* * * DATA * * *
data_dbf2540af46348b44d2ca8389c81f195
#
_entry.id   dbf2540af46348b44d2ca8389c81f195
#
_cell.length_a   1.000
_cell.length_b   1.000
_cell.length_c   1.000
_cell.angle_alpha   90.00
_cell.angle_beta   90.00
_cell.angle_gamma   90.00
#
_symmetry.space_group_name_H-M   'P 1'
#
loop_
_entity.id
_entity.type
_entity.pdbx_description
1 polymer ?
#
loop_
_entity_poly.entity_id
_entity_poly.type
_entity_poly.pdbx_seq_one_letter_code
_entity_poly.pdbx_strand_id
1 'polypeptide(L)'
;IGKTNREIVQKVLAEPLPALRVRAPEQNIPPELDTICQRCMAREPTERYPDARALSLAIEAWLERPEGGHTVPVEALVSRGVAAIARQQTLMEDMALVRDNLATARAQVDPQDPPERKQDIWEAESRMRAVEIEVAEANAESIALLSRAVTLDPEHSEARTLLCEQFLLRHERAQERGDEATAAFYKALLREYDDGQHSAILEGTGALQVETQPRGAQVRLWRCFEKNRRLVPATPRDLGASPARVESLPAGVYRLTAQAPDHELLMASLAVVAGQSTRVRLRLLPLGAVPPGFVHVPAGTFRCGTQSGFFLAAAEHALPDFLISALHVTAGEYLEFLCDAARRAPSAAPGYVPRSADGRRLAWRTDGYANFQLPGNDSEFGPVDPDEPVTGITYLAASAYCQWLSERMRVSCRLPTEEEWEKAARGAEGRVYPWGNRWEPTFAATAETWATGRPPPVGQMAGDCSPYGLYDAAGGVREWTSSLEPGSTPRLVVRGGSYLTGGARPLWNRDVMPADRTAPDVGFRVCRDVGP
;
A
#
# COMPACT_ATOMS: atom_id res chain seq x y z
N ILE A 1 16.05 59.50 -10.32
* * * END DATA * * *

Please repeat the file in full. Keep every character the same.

data_dbf2540af46348b44d2ca8389c81f195
#
_entry.id   dbf2540af46348b44d2ca8389c81f195
#
_cell.length_a   1.000
_cell.length_b   1.000
_cell.length_c   1.000
_cell.angle_alpha   90.00
_cell.angle_beta   90.00
_cell.angle_gamma   90.00
#
_symmetry.space_group_name_H-M   'P 1'
#
loop_
_entity.id
_entity.type
_entity.pdbx_description
1 polymer ?
#
loop_
_entity_poly.entity_id
_entity_poly.type
_entity_poly.pdbx_seq_one_letter_code
_entity_poly.pdbx_strand_id
1 'polypeptide(L)'
;IGKTNREIVQKVLAEPLPALRVRAPEQNIPPELDTICQRCMAREPTERYPDARALSLAIEAWLERPEGGHTVPVEALVSRGVAAIARQQTLMEDMALVRDNLATARAQVDPQDPPERKQDIWEAESRMRAVEIEVAEANAESIALLSRAVTLDPEHSEARTLLCEQFLLRHERAQERGDEATAAFYKALLREYDDGQHSAILEGTGALQVETQPRGAQVRLWRCFEKNRRLVPATPRDLGASPARVESLPAGVYRLTAQAPDHELLMASLAVVAGQSTRVRLRLLPLGAVPPGFVHVPAGTFRCGTQSGFFLAAAEHALPDFLISALHVTAGEYLEFLCDAARRAPSAAPGYVPRSADGRRLAWRTDGYANFQLPGNDSEFGPVDPDEPVTGITYLAASAYCQWLSERMRVSCRLPTEEEWEKAARGAEGRVYPWGNRWEPTFAATAETWATGRPPPVGQMAGDCSPYGLYDAAGGVREWTSSLEPGSTPRLVVRGGSYLTGGARPLWNRDVMPADRTAPDVGFRVCRDVGP
;
A
#
# COMPACT_ATOMS: atom_id res chain seq x y z
N ILE A 1 16.05 59.50 -10.32